The Government’s Brexit preparedness campaign is a 'new start' built on old lies

The ‘Let’s get going’ Government information campaign is now all but unavoidable.

This Government and its Vote Leave advisory team remain firmly stuck in the mode of campaigning rather than governing, says Professor Chris Grey
This Government and its Vote Leave advisory team remain firmly stuck in the mode of campaigning rather than governing, says Professor Chris Grey

This is the ‘shock and awe’ approach which the Government rather tastelessly promised.

Presumably they meant that the public would be bombarded by a stunning campaign, though the main shock is how vapid the message is, while the awe comes from considering that someone thought it remotely adequate to the situation we are in.

For it consists of a range of empty slogans about ‘independence’ and ‘the opportunities ahead’ for a ‘sovereign nation’ tagged to vague messages about preparing for this ‘new start’.

It is only if you follow this up by looking at the Government’s website that it becomes clear that, without a single exception, people and businesses need to prepare for something which will be worse, more cumbersome, more expensive, or more limiting than now.

And even then it raises as many questions as it answers about what you actually have to do about this.

The ‘Project Fear’ conundrum

The nature of these adverts is not accidental. It is the latest example of how this Government and its Vote Leave advisory team remain firmly stuck in the mode of campaigning rather than governing.

That isn’t a bug of this Brexit Government, it’s a feature of the Brexit cause, as has been evident since the Referendum.

It’s always about the claim, never about the delivery; about the slogans but not the substance; about the sales, not the after-service; the surgery, not the post-operative care.

The fundamental conundrum is that the only way of showing serious preparedness for No Deal is to also admit the massive dislocations that it would cause and, therefore, the reasons why it would be a terrible course of action.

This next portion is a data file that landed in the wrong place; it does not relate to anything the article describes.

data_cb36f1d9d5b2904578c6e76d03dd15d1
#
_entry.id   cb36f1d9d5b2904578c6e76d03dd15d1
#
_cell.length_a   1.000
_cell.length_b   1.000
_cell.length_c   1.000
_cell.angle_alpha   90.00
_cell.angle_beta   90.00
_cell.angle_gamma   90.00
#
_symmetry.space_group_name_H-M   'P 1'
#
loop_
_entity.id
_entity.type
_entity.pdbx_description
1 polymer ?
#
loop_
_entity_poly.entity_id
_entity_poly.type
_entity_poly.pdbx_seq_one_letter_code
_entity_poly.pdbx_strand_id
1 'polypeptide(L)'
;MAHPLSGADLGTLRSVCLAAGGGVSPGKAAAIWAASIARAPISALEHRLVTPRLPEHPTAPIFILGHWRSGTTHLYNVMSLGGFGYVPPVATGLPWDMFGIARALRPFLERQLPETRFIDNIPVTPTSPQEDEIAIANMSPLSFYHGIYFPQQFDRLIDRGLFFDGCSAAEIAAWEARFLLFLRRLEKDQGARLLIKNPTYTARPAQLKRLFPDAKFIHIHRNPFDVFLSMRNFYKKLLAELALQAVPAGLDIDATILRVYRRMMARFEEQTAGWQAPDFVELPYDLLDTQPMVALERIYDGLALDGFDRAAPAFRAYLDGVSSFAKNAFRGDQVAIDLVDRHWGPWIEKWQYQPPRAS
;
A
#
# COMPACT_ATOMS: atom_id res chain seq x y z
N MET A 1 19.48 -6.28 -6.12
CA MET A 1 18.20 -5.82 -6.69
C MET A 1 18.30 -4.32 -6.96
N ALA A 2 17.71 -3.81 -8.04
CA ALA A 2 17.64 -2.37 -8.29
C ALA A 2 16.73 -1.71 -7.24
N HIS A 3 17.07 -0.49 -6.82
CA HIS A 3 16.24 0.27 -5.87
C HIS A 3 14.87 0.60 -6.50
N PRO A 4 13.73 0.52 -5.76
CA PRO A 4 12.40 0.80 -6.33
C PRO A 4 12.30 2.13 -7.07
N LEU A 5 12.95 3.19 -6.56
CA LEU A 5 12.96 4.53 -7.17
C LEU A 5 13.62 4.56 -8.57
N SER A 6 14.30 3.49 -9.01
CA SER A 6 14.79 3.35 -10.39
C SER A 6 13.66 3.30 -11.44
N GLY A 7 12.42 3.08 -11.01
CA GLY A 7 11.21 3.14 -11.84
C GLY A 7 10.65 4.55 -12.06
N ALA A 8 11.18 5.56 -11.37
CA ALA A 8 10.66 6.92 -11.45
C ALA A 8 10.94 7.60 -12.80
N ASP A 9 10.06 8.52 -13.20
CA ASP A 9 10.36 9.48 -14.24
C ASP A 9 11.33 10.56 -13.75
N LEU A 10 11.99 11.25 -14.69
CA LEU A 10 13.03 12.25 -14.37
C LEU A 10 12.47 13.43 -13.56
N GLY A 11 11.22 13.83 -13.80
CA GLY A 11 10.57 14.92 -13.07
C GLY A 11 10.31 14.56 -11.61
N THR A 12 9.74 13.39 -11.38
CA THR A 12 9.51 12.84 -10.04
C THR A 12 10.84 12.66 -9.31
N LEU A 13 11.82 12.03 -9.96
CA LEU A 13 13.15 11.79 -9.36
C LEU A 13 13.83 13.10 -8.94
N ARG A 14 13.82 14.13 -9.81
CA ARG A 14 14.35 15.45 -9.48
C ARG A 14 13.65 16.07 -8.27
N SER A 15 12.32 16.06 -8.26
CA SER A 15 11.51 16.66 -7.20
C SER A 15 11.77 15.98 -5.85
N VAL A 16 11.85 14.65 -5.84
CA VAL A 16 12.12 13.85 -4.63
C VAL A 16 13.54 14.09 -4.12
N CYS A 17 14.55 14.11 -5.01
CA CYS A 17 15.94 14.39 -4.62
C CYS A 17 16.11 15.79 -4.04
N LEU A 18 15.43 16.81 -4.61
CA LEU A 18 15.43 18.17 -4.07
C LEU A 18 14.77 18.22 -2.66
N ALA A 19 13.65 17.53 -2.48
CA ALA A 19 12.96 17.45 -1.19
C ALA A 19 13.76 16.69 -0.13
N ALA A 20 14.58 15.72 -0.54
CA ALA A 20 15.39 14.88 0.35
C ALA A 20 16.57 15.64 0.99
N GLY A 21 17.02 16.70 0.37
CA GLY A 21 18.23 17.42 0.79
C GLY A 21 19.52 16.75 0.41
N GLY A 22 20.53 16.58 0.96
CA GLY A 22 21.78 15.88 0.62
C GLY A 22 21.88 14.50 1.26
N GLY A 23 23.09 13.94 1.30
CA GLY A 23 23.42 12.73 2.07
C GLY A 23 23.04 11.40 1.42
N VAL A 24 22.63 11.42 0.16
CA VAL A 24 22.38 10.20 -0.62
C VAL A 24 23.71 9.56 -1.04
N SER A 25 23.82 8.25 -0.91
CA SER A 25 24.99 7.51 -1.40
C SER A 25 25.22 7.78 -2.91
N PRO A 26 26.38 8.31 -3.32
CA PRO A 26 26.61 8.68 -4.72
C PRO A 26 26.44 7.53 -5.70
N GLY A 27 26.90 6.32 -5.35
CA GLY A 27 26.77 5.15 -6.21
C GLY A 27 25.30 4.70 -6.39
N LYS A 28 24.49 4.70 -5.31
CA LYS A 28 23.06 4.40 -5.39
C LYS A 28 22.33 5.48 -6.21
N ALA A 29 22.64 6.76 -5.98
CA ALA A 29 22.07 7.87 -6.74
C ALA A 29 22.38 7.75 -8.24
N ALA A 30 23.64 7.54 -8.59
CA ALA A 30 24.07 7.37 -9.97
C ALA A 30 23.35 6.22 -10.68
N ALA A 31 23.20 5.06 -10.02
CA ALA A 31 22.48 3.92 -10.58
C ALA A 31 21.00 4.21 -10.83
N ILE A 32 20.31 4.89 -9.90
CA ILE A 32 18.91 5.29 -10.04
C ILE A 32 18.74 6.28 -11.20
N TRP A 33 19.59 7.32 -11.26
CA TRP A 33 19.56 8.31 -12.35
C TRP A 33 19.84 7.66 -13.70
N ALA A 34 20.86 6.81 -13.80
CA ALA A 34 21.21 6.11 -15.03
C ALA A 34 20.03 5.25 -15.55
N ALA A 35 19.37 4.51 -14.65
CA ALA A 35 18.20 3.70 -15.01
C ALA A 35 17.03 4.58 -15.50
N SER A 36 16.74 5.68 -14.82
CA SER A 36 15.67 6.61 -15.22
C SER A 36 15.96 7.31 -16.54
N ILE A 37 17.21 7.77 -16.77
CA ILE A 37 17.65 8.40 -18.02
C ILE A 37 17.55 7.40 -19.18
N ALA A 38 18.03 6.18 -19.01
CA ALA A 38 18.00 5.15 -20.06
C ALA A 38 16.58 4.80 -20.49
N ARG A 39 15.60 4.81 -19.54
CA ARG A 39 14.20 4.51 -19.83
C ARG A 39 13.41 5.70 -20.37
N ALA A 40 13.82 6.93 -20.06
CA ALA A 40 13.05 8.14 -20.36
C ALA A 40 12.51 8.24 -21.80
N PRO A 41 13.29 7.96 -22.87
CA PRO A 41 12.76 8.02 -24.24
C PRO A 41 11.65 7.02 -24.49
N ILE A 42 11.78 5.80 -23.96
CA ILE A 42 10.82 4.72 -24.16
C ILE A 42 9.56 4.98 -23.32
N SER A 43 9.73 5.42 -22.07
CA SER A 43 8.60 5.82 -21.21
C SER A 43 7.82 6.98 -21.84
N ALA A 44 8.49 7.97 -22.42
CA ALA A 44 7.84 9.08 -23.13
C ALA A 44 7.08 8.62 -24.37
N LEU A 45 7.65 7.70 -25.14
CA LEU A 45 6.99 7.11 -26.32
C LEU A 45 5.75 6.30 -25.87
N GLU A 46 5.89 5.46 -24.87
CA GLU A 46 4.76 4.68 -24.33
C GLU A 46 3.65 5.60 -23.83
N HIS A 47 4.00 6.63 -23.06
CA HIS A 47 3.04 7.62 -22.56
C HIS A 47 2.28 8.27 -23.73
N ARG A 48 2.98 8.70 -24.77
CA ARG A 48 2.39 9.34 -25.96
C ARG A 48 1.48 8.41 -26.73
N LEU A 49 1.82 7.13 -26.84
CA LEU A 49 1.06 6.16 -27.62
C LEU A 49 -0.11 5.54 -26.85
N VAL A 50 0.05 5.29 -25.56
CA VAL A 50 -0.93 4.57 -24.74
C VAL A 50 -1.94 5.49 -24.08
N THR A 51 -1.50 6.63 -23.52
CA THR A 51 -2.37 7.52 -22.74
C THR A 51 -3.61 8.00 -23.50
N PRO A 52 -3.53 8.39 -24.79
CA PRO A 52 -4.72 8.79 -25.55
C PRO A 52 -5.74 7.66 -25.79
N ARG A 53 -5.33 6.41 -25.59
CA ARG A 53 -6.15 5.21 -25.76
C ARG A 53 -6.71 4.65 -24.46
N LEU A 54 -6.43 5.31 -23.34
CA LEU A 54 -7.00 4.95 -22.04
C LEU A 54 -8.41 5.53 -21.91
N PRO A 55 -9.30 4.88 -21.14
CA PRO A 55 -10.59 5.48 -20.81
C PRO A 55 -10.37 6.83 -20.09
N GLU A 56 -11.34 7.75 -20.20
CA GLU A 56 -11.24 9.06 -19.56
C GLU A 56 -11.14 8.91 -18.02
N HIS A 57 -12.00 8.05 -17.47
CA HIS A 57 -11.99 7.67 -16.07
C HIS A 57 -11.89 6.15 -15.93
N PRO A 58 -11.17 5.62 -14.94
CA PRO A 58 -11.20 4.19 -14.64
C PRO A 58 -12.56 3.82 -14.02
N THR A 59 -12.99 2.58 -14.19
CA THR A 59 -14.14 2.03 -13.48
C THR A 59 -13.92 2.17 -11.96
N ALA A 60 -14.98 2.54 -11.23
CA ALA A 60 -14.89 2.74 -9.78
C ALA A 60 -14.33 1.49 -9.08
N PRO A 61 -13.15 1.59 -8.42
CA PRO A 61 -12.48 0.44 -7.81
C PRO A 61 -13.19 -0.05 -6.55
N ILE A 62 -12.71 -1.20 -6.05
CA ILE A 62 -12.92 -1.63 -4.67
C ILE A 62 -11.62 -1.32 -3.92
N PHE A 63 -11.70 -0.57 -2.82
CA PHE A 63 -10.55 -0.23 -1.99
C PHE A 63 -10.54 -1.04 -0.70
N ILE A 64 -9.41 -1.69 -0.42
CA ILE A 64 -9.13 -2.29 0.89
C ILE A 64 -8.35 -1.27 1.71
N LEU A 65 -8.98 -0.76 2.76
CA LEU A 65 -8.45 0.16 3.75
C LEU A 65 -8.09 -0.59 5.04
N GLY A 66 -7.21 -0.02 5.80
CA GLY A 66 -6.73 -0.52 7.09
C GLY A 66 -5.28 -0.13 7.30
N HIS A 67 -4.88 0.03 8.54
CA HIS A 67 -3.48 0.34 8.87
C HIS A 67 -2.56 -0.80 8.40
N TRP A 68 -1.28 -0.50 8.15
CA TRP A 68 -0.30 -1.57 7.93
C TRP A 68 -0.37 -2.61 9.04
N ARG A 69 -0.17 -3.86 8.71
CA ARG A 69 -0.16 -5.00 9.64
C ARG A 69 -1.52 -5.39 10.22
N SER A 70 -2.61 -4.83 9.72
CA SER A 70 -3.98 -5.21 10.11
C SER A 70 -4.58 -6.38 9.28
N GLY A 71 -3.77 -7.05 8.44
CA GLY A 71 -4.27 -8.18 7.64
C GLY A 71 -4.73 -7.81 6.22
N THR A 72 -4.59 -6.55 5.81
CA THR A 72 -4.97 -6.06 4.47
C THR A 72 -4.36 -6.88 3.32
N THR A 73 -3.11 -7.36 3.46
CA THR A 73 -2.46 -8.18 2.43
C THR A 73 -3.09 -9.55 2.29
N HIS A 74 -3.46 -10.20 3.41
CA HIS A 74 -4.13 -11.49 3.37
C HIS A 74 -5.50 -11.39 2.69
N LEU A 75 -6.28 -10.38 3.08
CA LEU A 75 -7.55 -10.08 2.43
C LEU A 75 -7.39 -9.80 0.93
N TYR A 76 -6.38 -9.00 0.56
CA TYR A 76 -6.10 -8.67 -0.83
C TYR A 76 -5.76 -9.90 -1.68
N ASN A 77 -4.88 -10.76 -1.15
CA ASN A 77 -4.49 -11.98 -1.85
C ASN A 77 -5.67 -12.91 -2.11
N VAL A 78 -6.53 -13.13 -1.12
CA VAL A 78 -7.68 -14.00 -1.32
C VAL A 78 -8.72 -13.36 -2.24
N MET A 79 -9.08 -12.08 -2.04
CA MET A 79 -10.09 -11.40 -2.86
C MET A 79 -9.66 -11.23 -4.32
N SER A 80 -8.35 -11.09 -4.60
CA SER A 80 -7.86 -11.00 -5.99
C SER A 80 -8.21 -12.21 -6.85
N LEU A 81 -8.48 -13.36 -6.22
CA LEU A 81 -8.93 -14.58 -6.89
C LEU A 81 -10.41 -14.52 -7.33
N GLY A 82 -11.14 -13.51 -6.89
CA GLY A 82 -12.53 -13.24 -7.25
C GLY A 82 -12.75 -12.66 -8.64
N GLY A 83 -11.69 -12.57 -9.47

Even in the best-case scenario there’s simply no good news, so the only way to square the circle is to foreground all the guff about sovereignty and leave it for the still largely unsuspecting public to grub around for the details of just how much more difficult their lives are about to become.

Prepared or not, things are going to worse

The ‘New start’ campaign has to be understood as the lineal descendent of the Vote Leave campaign.

What it conceals is the massive unpreparedness of both businesses and Government – worsened by coronavirus – as outlined in an Institute for Government report last week.

Given its vapid sloganising, most people won’t become aware of the coming problems by virtue of the Government information campaign, but only when they do something that they’ve previously taken for granted, like booking a holiday.

These and all the other surprises are also, in large part, attributable to the success of the ‘Project Fear’ rebuttal – it has become so ingrained that it is small wonder that many people are not expecting any great changes to ensue.

A legacy of lies

There may never be a formal reckoning, but there will be a legacy – and an important one.

The way that they conducted themselves, both during and since the Referendum campaign, means that Brexiters have permanently denied themselves the possibility of being seen to have won ‘fair and square’.

All the lies told to win mean that the winning will forever be tainted. That lack of legitimacy will live on for years in the minds of a substantial chunk of the population and in perpetuity in the history books.

So like drug-cheat cyclists or athletes, try as they might, every time they see the yellow jersey or the gold medal they know it does not truly belong to them.

It’s a private torment, for it can never be admitted, and an unassuageable one, for there can be no ‘new start’ to make it go away.

As much as there will be no punishment meted out to them, there will be no absolution imparted either.

Chris Grey is Professor of Organisation Studies at Royal Holloway, University of London

This is an extract from a piece that first appeared on Chris Grey’s ‘Brexit Blog’

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